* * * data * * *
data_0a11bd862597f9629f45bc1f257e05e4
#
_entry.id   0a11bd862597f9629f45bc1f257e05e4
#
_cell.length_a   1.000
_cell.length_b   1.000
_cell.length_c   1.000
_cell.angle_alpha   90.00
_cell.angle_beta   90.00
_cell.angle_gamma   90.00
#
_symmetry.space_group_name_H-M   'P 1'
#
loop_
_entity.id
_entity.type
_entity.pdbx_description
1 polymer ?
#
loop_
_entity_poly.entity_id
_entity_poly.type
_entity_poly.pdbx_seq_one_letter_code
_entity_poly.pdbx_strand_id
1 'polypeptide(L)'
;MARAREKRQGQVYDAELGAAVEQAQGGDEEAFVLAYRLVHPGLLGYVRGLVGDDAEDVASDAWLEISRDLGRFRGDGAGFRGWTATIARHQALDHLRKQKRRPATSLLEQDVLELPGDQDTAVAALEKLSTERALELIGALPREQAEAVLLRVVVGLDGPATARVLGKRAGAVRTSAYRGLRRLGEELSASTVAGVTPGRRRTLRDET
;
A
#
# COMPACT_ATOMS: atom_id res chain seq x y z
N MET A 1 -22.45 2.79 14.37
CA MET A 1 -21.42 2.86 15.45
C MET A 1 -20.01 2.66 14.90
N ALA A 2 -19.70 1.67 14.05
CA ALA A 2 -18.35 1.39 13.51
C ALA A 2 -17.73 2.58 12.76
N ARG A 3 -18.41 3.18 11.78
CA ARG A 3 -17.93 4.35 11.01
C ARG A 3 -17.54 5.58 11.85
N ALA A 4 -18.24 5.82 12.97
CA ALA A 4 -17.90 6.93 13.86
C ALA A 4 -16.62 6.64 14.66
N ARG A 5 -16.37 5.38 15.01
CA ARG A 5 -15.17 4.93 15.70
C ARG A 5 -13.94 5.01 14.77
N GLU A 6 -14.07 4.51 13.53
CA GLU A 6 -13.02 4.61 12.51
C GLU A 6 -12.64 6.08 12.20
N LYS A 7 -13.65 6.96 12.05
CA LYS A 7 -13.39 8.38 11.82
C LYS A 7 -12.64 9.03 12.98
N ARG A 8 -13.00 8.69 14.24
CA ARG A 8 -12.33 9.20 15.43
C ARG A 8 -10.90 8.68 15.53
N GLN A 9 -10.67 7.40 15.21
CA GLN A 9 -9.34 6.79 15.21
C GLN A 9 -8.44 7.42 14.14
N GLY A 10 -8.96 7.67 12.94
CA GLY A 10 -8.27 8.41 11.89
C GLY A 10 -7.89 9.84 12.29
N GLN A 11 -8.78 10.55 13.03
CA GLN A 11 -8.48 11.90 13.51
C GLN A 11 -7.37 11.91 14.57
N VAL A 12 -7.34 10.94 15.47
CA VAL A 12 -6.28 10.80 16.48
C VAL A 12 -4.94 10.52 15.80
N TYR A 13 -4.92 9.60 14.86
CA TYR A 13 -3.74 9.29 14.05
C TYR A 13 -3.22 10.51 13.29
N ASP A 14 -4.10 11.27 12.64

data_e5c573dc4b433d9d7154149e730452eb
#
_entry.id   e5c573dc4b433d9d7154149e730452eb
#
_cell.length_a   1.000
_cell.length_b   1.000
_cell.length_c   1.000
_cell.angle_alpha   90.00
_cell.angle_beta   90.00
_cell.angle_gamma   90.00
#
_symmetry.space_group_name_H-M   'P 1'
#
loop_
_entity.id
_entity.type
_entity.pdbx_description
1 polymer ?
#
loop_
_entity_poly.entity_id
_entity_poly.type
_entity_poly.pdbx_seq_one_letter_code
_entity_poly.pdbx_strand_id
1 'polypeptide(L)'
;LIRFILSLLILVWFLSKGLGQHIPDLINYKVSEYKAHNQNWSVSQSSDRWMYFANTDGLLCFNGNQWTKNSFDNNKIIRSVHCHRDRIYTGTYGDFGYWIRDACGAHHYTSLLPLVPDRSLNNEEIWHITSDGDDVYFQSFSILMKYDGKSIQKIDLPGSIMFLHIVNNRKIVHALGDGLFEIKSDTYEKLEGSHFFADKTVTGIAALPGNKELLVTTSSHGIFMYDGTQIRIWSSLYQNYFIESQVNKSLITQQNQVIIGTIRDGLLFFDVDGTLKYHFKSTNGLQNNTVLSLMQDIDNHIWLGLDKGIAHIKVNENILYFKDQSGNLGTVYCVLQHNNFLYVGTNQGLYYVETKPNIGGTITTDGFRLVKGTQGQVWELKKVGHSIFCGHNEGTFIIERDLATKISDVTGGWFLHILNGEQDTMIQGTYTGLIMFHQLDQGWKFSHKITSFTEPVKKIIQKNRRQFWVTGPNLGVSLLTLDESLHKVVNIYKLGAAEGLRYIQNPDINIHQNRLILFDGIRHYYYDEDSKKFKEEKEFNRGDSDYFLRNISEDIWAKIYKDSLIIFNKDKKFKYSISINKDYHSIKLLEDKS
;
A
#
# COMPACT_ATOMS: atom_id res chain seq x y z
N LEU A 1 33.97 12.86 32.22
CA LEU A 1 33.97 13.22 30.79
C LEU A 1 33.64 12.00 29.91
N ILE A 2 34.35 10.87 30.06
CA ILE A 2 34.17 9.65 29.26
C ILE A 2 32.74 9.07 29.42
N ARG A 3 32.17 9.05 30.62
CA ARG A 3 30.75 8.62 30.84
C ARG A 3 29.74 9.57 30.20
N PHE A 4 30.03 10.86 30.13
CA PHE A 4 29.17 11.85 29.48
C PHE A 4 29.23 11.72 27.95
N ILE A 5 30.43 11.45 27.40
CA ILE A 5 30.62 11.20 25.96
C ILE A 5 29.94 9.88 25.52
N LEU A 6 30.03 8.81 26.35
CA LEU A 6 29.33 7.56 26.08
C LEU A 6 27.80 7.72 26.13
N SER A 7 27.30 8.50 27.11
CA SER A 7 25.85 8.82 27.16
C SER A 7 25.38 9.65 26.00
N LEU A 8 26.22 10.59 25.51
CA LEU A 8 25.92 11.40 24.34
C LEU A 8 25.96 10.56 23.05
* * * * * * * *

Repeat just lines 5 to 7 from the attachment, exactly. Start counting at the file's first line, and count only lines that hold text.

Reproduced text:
_cell.length_a   1.000
_cell.length_b   1.000
_cell.length_c   1.000